The most beautiful moments of Chamber Music Northwest’s evening with virtuoso pianist Jeremy Denk and his masterful presentation of the almost two-hour long J.S. Bach’s The Well-Tempered Clavier, Book 1 were the end — and the beginning.
The dark and lonely contrapuntal “Fugue No. 24 in B minor, BWV 869,” the last piece of the book, was followed by Denk’s return to the joyful undulating waves of “Prelude No. 1 in C Major, BWV 846,” the work’s first piece. The loop from the last fugue to to the first prelude closed the circle of this remarkable Baroque work written in 1722, 300 years ago. If you know any piece from this collection of 24 preludes and fugues written in every major and minor key, you know the “Prelude in C major.”
Denk, 51, is a deft pianist and natural entertainer. It was clear that he knew how to leave The Old Church audience on Feb. 10 cheerful and utterly satisfied by circling back to the first piece at the end of two hours of concentrated performing on his part and intense listening on the audience’s. CMNW’s co-artistic director Soovin Kim noted before Denk came onstage that the concert in part came about due to his relationship with Denk. The two musicians at the top of their games started their classical music careers about the same time and have played together in countless festivals and recitals.
Denk, who lives in New York and has written an already praised memoir–Every Good Boy Does Fine: A Love Story in Music Lessons, expanded from a 2013 New Yorker article and set to be released in March–has gone on to win the prestigious Avery Fisher Prize and a MacArthur “Genius” Fellowship. He has soloed with the big orchestras throughout the United States (New York Philharmonic, Los Angeles Philharmonic, Cleveland Orchestra and San Francisco Symphony) and abroad; played Carnegie Hall countless times; and doesn’t use a note of written music when he performs this program of Bach masterpieces, designed to teach exemplary pupils back in Bach’s day.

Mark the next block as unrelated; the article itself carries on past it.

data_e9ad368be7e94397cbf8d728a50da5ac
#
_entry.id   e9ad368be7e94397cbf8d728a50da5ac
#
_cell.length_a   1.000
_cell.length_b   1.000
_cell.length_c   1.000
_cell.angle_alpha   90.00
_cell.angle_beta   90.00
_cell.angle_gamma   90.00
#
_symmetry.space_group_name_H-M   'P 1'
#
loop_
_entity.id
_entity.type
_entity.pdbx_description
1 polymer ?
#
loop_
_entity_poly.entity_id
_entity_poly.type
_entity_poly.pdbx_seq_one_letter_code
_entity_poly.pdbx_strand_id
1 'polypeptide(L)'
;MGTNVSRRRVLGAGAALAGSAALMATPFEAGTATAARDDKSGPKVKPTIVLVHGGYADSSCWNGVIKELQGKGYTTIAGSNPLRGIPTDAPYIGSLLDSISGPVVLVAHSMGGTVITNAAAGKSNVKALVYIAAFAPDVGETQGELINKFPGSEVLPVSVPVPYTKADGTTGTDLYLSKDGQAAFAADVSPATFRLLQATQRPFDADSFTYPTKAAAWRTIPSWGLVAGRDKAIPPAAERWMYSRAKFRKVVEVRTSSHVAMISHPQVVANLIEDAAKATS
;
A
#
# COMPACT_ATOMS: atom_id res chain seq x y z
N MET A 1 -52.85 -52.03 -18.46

Denk wrote that he became very familiar with the pieces because classical pianists have to drill down on these preludes and fugues as requirements for auditions or qualifying for competitions. “Bach is a great, quick way to judge a pianist’s finger independence, structure and dexterity.”
Denk’s technical skills were reflected in the mighty and relentless pace at which each pair of prelude and fugue was played — the first 12 occurred in about 45 minutes before intermission. But unlike in Bach’s days–when claviers and harpsichords couldn’t reflect dynamics–the Steinway piano that Denk worked over displayed his mastery of and ear for dynamics, which certainly makes the pieces more interesting than when they were played three centuries ago.
Denk took a 12-minute break after the first 12 pieces and played the last 12 in the final hour. The 24 pairs, he playfully explained, bring to mind “animals filing onto Noah’s ark, two of every species, a way to reconstitute musical life should everything vanish.”
Denk is as articulate as he is dextrous, as charming as he is chic. Wearing a European-styled suit and shiny patent leather shoes, he was as magnetic to watch as he was to listen to. His ever-changing facial expressions and acrobatic ways in which he moved his head and torso were off-the-charts expressive, carrying the audience into the pieces’ spirits, without distracting from the music. Then again, if you wanted to zone out on listening to the music, you could zone in on his face.
Speaking of pairs: Bach liked to teach exceptional students, and he and Denk would have been quite compatible. Bach-lovers should be thrilled that Denk is carrying on Bach’s legacy, making the music accessible to those of us not as gifted as he.
A virtual version of the concert is available until midnight March 3 at Chamber Music Northwest.